An interesting article in NETWORKWORLD talks about how the only thing harder than building a data center is taking apart one, since the potential for service disruption is much higher when closing down a data center than constructing a new one. It’s an interesting and valid point. There’s also likely to be a lot more enterprise IT pro’s discovering this fact—either the hard way or otherwise—over the coming years given what the undisputed move towards the Cloud means for on-premise data centers.

Like any other complex IT project, data center decommissioning requires an in-depth plan that covers asset management, effort by physical dismantlers, compliance with State and Federal laws governing responsible recycling of old IT devices and the secure erasure and destruction of information stored on the equipment as just a few of the basics that need careful consideration.

Data Center Decommissioning – The Right Partner

Most enterprise IT pros are working with Professional Services providers and VAR’s on a number of ongoing and road-mapped projects already, so it would make sense that they would turn to these same trusted consultants when looking for solutions on dealing with an old data center planned for future decommission.

The problem is that most VAR’s and straight up IT services organizations do not have the resources, experience or desire to maintain a practice in this area.

While it might make sense to involve an IT services partner in some capacity, it’s also sensible to bring in a services vendor partner that specializes in the unique complexities and workforce requirements of decommissioning a data center when the established IT services provider does not have a mature practice in that area.

Obsolete Data Center – Requirements Checklist

Before initiating the search for a potential service provider to decommission your data center, it can even be a challenge coming up with the list of requirements for your organization to share with potential vendors to communicate your needs. This is because even writing the RFP/RFQ/RFI for unique services can require a context of knowledge often not found in the enterprise itself.

Many companies are turning to new RFP assistant services such as or turning to their traditional consultant service providers like ABQ-IT to help come up with RFP requirements for data center decommissioning service providers to consume and then submit competitive responses to. (Full disclosure both EZITRFP and ABQ-IT are wholly owned divisions of Albuquerque Computer & Electronic Recycling Company.)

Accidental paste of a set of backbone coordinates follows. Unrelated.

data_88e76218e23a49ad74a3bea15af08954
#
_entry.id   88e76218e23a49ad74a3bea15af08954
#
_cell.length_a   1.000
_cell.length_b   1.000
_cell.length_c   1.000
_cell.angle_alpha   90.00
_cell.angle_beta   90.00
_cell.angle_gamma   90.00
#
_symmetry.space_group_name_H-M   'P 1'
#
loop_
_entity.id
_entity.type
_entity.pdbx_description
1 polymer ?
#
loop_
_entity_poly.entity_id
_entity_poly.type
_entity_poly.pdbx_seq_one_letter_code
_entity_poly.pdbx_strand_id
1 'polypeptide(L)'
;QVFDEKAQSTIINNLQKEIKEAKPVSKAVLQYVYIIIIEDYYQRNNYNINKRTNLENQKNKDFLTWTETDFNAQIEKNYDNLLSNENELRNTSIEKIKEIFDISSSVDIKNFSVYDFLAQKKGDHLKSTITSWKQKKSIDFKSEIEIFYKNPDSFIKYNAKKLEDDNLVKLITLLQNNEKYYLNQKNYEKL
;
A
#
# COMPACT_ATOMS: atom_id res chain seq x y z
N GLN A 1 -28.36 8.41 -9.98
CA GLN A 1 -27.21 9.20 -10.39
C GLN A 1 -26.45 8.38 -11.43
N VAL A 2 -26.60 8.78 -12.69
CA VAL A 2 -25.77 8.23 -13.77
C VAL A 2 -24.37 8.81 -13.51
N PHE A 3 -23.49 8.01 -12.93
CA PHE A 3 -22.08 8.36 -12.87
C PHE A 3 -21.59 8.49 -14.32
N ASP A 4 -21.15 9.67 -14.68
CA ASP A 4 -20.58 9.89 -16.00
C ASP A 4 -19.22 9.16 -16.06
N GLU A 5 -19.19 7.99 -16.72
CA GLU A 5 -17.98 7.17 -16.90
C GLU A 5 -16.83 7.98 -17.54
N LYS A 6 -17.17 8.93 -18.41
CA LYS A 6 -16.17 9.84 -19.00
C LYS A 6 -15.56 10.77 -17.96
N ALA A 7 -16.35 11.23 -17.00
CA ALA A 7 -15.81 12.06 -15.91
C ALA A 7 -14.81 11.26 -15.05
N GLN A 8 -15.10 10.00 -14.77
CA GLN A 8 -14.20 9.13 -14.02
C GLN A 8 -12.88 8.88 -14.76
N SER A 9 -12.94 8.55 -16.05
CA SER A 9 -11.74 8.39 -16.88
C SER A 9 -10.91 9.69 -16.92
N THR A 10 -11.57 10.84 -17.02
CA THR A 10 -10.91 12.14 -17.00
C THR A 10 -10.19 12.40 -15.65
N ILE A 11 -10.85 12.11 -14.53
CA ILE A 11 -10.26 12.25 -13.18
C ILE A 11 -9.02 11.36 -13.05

Planning a Data Center Decommissioning – Timeline

The good news is that most enterprise IT groups plan their data center obsolescence at least 18-24 months out which should provide enough time to illicit the business, technical and compliance related requirements and in a formal RFP/RFI/RFQ, then evaluate and select a provider from the responses.

Some of the more obvious and straight forward topics you need to inquire about and questions you need to ask are:

  • Have the supplier offer you with a detailed statement of work setting out how they will handle every element of the date center decommissioning project.
  • Discover if the supplier contracts out any element of information center decommissioning, including labor or information destruction. Inquire about responsible recycling practices and environmental certifications.
  • Request for referrals for the last 3 data center decommissioning customers the vendor serviced.
  • Ask if the vendor will be able to recover value from your retired IT hardware.
  • Ask how data destruction will be managed. If the solution is software application based, discover out the name of the software. Discover about the vendor’s security protocols around information destruction.
  • Learn where the truck goes when it leaves with the equipment. Ask about chain-of-custody.
  • Ask how hazardous products will be gotten rid of.

Given enough time and effort, any organization can successfully implement the decommissioning of an obsolete and no longer needed data center.